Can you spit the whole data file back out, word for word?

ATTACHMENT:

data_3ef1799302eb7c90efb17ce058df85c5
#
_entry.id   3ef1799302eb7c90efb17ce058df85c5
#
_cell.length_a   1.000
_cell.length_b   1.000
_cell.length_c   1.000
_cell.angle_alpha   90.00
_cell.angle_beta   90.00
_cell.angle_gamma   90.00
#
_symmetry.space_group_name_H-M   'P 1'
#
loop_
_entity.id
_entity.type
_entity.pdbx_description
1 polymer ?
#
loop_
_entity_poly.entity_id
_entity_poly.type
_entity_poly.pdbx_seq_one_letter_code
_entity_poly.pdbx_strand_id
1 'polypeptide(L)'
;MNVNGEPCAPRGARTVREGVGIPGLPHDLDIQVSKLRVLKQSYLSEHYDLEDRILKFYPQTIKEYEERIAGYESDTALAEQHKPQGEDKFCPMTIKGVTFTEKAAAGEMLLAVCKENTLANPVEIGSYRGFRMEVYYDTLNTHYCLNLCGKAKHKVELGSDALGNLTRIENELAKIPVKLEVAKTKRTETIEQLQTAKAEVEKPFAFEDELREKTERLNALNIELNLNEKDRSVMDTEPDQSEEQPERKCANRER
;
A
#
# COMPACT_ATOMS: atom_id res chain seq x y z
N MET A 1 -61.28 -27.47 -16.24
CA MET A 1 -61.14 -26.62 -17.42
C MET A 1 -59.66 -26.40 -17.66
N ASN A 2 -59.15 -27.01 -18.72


data_3ef1799302eb7c90efb17ce058df85c5
#
_entry.id   3ef1799302eb7c90efb17ce058df85c5
#
_cell.length_a   1.000
_cell.length_b   1.000
_cell.length_c   1.000
_cell.angle_alpha   90.00
_cell.angle_beta   90.00
_cell.angle_gamma   90.00
#
_symmetry.space_group_name_H-M   'P 1'
#
loop_
_entity.id
_entity.type
_entity.pdbx_description
1 polymer ?
#
loop_
_entity_poly.entity_id
_entity_poly.type
_entity_poly.pdbx_seq_one_letter_code
_entity_poly.pdbx_strand_id
1 'polypeptide(L)'
;MNVNGEPCAPRGARTVREGVGIPGLPHDLDIQVSKLRVLKQSYLSEHYDLEDRILKFYPQTIKEYEERIAGYESDTALAEQHKPQGEDKFCPMTIKGVTFTEKAAAGEMLLAVCKENTLANPVEIGSYRGFRMEVYYDTLNTHYCLNLCGKAKHKVELGSDALGNLTRIENELAKIPVKLEVAKTKRTETIEQLQTAKAEVEKPFAFEDELREKTERLNALNIELNLNEKDRSVMDTEPDQSEEQPERKCANRER
;
A
#
# COMPACT_ATOMS: atom_id res chain seq x y z
N MET A 1 -61.28 -27.47 -16.24
CA MET A 1 -61.14 -26.62 -17.42
C MET A 1 -59.66 -26.40 -17.66
N ASN A 2 -59.15 -27.01 -18.72